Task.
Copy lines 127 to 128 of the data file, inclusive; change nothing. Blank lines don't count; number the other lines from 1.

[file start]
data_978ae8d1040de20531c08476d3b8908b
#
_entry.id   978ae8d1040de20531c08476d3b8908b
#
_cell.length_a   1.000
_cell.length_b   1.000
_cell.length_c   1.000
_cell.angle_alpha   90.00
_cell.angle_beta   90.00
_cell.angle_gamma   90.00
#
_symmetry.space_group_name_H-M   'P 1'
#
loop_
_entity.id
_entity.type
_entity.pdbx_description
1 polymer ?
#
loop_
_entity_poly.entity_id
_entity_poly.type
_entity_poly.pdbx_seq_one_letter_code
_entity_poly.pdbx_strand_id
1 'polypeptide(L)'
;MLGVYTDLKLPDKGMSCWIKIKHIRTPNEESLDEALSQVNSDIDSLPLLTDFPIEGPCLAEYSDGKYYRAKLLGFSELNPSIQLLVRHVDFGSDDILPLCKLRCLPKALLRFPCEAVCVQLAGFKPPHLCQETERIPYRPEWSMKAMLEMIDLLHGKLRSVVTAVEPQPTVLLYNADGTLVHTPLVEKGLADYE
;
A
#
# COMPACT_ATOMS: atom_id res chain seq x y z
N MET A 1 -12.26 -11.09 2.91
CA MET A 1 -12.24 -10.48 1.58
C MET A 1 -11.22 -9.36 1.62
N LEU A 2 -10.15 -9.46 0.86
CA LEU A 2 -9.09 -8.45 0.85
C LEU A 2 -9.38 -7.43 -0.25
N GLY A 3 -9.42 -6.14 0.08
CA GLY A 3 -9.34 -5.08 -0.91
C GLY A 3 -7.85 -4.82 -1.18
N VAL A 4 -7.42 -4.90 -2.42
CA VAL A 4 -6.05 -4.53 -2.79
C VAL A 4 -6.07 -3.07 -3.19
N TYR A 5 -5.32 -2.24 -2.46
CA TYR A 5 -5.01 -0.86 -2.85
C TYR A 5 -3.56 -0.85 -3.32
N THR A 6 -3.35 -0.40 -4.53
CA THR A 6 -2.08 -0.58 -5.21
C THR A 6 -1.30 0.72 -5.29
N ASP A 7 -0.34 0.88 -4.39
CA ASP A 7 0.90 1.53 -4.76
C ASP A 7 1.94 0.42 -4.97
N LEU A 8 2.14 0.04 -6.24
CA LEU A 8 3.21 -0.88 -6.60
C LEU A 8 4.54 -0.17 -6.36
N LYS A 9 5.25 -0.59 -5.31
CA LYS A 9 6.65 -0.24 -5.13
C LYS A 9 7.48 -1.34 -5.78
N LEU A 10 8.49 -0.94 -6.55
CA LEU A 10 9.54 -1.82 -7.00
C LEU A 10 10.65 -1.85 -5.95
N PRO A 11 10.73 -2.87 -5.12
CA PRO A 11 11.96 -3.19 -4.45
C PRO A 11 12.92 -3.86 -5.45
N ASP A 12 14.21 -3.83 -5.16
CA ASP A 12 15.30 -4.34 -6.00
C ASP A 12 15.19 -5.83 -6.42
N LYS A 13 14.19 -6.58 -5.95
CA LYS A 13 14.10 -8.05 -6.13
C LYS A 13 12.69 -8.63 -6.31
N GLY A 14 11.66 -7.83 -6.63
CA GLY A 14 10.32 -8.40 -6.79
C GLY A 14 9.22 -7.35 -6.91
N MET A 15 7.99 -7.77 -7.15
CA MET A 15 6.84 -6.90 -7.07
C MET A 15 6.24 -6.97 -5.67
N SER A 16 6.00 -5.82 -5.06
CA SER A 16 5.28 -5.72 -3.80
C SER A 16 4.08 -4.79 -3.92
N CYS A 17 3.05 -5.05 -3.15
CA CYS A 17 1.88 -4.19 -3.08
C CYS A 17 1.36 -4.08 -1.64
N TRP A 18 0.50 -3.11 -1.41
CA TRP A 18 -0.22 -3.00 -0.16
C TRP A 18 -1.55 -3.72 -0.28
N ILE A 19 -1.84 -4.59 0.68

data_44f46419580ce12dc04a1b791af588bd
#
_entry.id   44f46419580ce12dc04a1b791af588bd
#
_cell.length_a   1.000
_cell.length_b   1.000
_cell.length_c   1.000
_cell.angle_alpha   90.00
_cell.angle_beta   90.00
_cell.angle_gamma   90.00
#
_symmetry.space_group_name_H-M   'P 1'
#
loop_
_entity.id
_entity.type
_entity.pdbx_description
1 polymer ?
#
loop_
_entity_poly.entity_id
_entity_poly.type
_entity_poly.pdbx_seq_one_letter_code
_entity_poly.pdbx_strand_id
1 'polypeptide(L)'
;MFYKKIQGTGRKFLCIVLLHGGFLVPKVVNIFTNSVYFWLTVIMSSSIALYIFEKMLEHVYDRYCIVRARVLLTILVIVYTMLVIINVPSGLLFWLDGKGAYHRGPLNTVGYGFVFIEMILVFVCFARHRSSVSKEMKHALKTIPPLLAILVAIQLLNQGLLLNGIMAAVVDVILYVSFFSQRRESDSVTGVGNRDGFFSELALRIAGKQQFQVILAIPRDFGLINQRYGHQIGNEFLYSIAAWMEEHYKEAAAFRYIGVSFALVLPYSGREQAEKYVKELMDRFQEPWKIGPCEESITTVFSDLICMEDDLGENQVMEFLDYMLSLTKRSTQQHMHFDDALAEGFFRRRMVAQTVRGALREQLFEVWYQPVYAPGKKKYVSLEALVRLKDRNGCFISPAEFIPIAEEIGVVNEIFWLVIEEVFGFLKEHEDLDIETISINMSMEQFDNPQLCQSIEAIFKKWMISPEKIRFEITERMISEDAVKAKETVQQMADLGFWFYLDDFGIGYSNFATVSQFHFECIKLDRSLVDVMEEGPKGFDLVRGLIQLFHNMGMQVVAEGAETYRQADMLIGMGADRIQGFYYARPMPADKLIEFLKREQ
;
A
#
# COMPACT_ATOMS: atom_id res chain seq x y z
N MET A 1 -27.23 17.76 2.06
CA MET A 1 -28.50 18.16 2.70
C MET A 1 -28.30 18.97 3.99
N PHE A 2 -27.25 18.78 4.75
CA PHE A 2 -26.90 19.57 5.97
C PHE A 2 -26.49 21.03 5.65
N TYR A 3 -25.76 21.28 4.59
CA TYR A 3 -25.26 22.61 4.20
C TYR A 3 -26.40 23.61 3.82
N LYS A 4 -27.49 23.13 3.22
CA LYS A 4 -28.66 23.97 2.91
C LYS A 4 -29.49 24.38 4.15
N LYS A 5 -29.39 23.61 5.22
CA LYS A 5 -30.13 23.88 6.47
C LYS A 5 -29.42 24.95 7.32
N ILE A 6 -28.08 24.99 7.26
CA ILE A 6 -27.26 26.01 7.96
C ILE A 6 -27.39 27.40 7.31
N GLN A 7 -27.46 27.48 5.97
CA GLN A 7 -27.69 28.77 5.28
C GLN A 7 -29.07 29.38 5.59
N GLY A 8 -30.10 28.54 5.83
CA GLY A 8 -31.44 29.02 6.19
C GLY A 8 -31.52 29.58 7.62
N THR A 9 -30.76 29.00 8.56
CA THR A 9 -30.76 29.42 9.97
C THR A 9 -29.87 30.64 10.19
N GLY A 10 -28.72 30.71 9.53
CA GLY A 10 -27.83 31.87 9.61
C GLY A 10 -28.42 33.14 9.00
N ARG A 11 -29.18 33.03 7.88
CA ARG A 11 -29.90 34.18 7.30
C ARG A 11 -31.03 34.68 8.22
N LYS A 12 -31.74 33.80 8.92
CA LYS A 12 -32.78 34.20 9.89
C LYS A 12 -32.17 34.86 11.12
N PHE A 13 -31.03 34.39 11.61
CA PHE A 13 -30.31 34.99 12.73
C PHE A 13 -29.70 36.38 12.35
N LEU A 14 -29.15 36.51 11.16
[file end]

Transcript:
C LYS A 4 -29.49 24.38 4.15
N LYS A 5 -29.39 23.61 5.22